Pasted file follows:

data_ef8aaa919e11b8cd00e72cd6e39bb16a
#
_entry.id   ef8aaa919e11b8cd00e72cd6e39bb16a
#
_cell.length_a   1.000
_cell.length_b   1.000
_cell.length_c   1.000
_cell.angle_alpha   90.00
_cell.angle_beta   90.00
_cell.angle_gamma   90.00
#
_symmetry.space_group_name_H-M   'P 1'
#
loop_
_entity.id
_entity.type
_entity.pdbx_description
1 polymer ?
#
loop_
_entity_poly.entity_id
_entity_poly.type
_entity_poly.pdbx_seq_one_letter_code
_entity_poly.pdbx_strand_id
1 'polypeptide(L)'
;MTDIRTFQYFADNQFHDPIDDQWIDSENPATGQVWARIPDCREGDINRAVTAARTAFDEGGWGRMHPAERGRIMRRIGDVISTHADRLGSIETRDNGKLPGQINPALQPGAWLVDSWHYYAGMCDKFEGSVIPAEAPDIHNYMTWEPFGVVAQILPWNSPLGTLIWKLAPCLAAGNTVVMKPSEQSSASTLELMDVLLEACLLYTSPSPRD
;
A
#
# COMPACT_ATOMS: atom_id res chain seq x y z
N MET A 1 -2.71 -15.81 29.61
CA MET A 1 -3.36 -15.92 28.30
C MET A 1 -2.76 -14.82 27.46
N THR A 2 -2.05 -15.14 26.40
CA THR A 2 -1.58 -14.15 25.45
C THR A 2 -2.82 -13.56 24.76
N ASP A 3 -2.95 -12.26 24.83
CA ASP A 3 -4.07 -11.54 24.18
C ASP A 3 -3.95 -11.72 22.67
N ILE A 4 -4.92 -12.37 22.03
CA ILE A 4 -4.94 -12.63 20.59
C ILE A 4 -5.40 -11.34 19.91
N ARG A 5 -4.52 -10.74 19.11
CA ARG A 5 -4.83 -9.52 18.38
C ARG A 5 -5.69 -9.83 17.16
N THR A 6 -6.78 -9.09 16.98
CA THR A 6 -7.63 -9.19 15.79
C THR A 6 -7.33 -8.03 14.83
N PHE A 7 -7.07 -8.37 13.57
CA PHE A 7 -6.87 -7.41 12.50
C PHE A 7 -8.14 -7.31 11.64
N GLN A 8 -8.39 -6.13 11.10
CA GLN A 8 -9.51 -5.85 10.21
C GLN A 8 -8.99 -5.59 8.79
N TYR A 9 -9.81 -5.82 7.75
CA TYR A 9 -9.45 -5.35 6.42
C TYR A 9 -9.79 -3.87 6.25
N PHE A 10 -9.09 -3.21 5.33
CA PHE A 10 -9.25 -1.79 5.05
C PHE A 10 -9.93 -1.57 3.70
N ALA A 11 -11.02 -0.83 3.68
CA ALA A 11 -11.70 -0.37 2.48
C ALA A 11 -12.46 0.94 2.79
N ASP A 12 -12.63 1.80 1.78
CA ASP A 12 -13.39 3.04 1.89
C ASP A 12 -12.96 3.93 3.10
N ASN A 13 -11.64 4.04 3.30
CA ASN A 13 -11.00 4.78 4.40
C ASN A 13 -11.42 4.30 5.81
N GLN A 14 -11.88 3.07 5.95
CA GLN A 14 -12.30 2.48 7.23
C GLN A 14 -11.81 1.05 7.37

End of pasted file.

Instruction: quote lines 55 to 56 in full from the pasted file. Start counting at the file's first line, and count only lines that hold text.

N TYR A 9 -9.81 -5.82 7.75
CA TYR A 9 -9.45 -5.35 6.42